Brewer, Gayle, Apell, Loren and Lyons, Minna (2013) It's not just a man-thing: testing sex as a moderator between peer attachment and machiavellianism, competition and self-disclosure. Individual Differences Research, 11 (3). p. 114. ISSN 1541-745X (Submitted)
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Whilst previous research has emphasized the importance of biological sex, individual differences in personality and motivations can also affect the how close people feel towards their friends. Here, we test the relationship between peer attachment and sex, Machiavellianism, competition and self-disclosure in 236 participants. We found that irrespective of sex, competition had an adverse effect on perceived attachment to a friend. Furthermore, two
sub-components of self-disclosure (honesty - accuracy and intent) had a positive impact on peer attachment, robust to sex differences. Sex moderated the relationship between peer attachment and depth, and peer attachment and amount of disclosure. Depth and amount of disclosure were important in improving male but not female friendship quality. Our findings suggest that rather than focusing on sex or personality in isolation from each other, future research on friendship should take both aspects into account.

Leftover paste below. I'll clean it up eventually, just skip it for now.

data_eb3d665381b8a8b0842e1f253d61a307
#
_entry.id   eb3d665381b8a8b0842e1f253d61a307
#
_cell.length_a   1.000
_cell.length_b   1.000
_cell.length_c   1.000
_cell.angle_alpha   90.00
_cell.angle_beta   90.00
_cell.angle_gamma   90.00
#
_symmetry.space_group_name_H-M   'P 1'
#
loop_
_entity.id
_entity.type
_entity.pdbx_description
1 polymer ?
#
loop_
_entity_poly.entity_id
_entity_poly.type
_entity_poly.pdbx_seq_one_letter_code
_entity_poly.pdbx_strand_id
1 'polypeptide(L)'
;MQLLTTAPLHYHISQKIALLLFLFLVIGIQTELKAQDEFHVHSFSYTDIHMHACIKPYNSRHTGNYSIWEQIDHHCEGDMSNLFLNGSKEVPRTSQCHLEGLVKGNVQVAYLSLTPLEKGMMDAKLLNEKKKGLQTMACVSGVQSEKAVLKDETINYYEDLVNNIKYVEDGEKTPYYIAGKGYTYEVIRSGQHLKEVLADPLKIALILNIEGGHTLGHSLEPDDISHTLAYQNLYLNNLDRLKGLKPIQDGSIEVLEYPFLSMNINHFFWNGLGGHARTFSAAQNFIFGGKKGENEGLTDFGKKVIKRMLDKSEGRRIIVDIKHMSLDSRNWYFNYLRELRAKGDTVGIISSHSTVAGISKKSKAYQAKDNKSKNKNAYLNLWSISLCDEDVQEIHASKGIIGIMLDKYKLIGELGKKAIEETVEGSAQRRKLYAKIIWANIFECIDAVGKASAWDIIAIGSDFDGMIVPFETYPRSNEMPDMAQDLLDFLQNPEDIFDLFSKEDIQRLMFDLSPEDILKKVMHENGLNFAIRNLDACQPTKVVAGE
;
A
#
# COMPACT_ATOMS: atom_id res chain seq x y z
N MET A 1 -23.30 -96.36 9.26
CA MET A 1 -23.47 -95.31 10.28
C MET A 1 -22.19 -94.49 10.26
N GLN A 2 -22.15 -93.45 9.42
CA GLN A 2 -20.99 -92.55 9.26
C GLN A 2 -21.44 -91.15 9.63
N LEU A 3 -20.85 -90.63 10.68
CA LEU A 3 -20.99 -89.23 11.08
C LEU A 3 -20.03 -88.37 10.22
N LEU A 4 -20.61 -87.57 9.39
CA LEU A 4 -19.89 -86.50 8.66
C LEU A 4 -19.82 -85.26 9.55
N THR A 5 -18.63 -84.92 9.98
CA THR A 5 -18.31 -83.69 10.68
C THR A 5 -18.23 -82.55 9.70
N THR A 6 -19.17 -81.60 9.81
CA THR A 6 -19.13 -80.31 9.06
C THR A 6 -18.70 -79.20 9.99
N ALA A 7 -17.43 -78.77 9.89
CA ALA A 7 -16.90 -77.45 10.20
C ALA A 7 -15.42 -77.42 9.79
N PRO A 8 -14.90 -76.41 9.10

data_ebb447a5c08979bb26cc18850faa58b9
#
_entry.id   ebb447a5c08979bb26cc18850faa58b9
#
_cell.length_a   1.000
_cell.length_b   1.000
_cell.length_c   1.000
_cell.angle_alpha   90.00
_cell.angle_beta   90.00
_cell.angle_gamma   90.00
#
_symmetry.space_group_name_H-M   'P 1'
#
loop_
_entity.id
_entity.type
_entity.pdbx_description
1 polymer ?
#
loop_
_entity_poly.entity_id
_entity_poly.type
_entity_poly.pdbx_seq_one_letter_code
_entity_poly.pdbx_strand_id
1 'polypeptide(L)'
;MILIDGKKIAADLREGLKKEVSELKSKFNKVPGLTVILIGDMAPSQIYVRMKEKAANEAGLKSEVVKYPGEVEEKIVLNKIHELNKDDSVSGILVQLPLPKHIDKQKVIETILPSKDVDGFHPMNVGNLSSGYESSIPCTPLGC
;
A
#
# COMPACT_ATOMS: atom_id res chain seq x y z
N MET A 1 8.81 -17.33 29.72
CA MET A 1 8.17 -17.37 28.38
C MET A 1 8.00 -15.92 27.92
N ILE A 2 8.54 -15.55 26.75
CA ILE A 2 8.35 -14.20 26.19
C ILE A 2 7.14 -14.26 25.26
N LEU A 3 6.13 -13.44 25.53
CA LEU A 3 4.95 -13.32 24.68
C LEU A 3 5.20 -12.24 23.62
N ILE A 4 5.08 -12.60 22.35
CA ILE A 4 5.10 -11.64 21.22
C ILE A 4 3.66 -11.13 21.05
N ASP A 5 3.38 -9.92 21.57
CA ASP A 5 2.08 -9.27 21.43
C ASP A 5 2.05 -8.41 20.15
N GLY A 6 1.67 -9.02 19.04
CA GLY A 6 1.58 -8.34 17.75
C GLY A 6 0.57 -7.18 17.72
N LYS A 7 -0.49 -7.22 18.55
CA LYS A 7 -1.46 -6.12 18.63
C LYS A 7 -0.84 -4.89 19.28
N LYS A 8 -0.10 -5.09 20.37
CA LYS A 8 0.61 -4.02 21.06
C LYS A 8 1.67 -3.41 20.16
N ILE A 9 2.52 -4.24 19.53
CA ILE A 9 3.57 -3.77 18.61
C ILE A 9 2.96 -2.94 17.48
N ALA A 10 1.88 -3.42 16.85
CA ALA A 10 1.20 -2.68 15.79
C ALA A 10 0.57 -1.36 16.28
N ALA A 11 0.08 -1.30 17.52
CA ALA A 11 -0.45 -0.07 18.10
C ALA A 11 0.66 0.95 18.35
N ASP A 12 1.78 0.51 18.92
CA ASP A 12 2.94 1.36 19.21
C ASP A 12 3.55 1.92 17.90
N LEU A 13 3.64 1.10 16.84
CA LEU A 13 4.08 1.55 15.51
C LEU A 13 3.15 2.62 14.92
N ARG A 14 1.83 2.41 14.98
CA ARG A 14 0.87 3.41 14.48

|Uncontrolled Keywords (separate with ;):||competition; self-disclosure; friendship; peer attachment; sex; machiavellianism;|
|Subjects:||C - Biological sciences > C800 - Psychology|
|Schools:||Faculty of Science and Technology > School of Psychology|
|Deposited By:||Lisa Maria Keane|
|Deposited On:||20 Dec 2013 13:12|
|Last Modified:||17 May 2016 12:46|
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